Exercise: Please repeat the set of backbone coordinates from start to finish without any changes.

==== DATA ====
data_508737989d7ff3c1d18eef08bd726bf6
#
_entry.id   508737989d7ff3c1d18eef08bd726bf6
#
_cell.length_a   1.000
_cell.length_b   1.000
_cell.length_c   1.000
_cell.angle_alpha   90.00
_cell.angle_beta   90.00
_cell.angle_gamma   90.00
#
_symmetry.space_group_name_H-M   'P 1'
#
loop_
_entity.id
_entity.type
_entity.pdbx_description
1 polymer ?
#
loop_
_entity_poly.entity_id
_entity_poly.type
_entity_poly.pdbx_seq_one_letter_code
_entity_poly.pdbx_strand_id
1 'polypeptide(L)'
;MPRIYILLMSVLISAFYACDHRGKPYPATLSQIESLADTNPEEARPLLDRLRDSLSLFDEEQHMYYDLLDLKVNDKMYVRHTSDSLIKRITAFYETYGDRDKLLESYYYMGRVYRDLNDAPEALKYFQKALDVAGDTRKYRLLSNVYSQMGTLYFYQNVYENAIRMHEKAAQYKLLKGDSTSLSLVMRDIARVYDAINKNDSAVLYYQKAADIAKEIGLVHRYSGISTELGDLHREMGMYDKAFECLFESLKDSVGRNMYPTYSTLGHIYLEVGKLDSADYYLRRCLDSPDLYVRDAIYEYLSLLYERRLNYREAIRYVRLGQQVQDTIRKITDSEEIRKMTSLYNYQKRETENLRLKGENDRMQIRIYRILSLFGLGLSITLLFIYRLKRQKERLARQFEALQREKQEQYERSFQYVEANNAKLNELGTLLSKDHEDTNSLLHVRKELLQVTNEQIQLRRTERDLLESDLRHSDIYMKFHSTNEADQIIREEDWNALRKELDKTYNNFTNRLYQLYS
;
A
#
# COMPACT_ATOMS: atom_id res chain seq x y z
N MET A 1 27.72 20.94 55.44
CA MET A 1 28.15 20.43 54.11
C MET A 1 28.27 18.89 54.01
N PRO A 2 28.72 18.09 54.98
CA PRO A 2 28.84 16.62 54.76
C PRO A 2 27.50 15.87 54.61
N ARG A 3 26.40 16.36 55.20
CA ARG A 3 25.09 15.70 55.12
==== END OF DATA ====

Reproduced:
data_508737989d7ff3c1d18eef08bd726bf6
#
_entry.id   508737989d7ff3c1d18eef08bd726bf6
#
_cell.length_a   1.000
_cell.length_b   1.000
_cell.length_c   1.000
_cell.angle_alpha   90.00
_cell.angle_beta   90.00
_cell.angle_gamma   90.00
#
_symmetry.space_group_name_H-M   'P 1'
#
loop_
_entity.id
_entity.type
_entity.pdbx_description
1 polymer ?
#
loop_
_entity_poly.entity_id
_entity_poly.type
_entity_poly.pdbx_seq_one_letter_code
_entity_poly.pdbx_strand_id
1 'polypeptide(L)'
;MPRIYILLMSVLISAFYACDHRGKPYPATLSQIESLADTNPEEARPLLDRLRDSLSLFDEEQHMYYDLLDLKVNDKMYVRHTSDSLIKRITAFYETYGDRDKLLESYYYMGRVYRDLNDAPEALKYFQKALDVAGDTRKYRLLSNVYSQMGTLYFYQNVYENAIRMHEKAAQYKLLKGDSTSLSLVMRDIARVYDAINKNDSAVLYYQKAADIAKEIGLVHRYSGISTELGDLHREMGMYDKAFECLFESLKDSVGRNMYPTYSTLGHIYLEVGKLDSADYYLRRCLDSPDLYVRDAIYEYLSLLYERRLNYREAIRYVRLGQQVQDTIRKITDSEEIRKMTSLYNYQKRETENLRLKGENDRMQIRIYRILSLFGLGLSITLLFIYRLKRQKERLARQFEALQREKQEQYERSFQYVEANNAKLNELGTLLSKDHEDTNSLLHVRKELLQVTNEQIQLRRTERDLLESDLRHSDIYMKFHSTNEADQIIREEDWNALRKELDKTYNNFTNRLYQLYS
;
A
#
# COMPACT_ATOMS: atom_id res chain seq x y z
N MET A 1 27.72 20.94 55.44
CA MET A 1 28.15 20.43 54.11
C MET A 1 28.27 18.89 54.01
N PRO A 2 28.72 18.09 54.98
CA PRO A 2 28.84 16.62 54.76
C PRO A 2 27.50 15.87 54.61
N ARG A 3 26.40 16.36 55.20
CA ARG A 3 25.09 15.70 55.12